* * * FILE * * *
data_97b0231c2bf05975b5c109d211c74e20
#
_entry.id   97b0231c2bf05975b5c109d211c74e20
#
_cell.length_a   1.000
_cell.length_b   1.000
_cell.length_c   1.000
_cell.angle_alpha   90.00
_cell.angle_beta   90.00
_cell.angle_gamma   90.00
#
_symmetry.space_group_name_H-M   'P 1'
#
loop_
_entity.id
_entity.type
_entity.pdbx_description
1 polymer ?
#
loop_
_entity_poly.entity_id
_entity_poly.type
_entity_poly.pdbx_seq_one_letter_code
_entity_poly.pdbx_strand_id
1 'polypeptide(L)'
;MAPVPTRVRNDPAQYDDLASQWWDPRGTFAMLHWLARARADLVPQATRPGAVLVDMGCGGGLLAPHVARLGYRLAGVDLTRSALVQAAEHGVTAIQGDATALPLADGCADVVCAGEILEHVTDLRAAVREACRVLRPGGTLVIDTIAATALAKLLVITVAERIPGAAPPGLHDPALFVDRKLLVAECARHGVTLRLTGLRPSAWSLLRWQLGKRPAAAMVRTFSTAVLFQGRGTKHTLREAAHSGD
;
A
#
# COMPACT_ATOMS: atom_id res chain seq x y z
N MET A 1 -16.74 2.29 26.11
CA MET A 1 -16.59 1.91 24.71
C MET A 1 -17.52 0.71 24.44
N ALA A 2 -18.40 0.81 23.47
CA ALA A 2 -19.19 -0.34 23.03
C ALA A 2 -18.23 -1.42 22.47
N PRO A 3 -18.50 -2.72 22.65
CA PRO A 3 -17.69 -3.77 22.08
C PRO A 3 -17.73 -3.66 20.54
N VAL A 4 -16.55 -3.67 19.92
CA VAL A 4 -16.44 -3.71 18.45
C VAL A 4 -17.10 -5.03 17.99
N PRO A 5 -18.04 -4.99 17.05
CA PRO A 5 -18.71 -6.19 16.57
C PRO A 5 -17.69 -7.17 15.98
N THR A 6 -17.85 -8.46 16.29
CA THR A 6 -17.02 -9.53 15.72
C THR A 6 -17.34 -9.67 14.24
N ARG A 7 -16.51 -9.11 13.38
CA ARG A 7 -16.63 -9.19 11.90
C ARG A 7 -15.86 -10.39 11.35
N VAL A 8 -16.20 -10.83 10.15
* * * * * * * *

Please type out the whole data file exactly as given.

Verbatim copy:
data_97b0231c2bf05975b5c109d211c74e20
#
_entry.id   97b0231c2bf05975b5c109d211c74e20
#
_cell.length_a   1.000
_cell.length_b   1.000
_cell.length_c   1.000
_cell.angle_alpha   90.00
_cell.angle_beta   90.00
_cell.angle_gamma   90.00
#
_symmetry.space_group_name_H-M   'P 1'
#
loop_
_entity.id
_entity.type
_entity.pdbx_description
1 polymer ?
#
loop_
_entity_poly.entity_id
_entity_poly.type
_entity_poly.pdbx_seq_one_letter_code
_entity_poly.pdbx_strand_id
1 'polypeptide(L)'
;MAPVPTRVRNDPAQYDDLASQWWDPRGTFAMLHWLARARADLVPQATRPGAVLVDMGCGGGLLAPHVARLGYRLAGVDLTRSALVQAAEHGVTAIQGDATALPLADGCADVVCAGEILEHVTDLRAAVREACRVLRPGGTLVIDTIAATALAKLLVITVAERIPGAAPPGLHDPALFVDRKLLVAECARHGVTLRLTGLRPSAWSLLRWQLGKRPAAAMVRTFSTAVLFQGRGTKHTLREAAHSGD
;
A
#
# COMPACT_ATOMS: atom_id res chain seq x y z
N MET A 1 -16.74 2.29 26.11
CA MET A 1 -16.59 1.91 24.71
C MET A 1 -17.52 0.71 24.44
N ALA A 2 -18.40 0.81 23.47
CA ALA A 2 -19.19 -0.34 23.03
C ALA A 2 -18.23 -1.42 22.47
N PRO A 3 -18.50 -2.72 22.65
CA PRO A 3 -17.69 -3.77 22.08
C PRO A 3 -17.73 -3.66 20.54
N VAL A 4 -16.55 -3.67 19.92
CA VAL A 4 -16.44 -3.71 18.45
C VAL A 4 -17.10 -5.03 17.99
N PRO A 5 -18.04 -4.99 17.05
CA PRO A 5 -18.71 -6.19 16.57
C PRO A 5 -17.69 -7.17 15.98
N THR A 6 -17.85 -8.46 16.29
CA THR A 6 -17.02 -9.53 15.72
C THR A 6 -17.34 -9.67 14.24
N ARG A 7 -16.51 -9.11 13.38
CA ARG A 7 -16.63 -9.19 11.90
C ARG A 7 -15.86 -10.39 11.35
N VAL A 8 -16.20 -10.83 10.15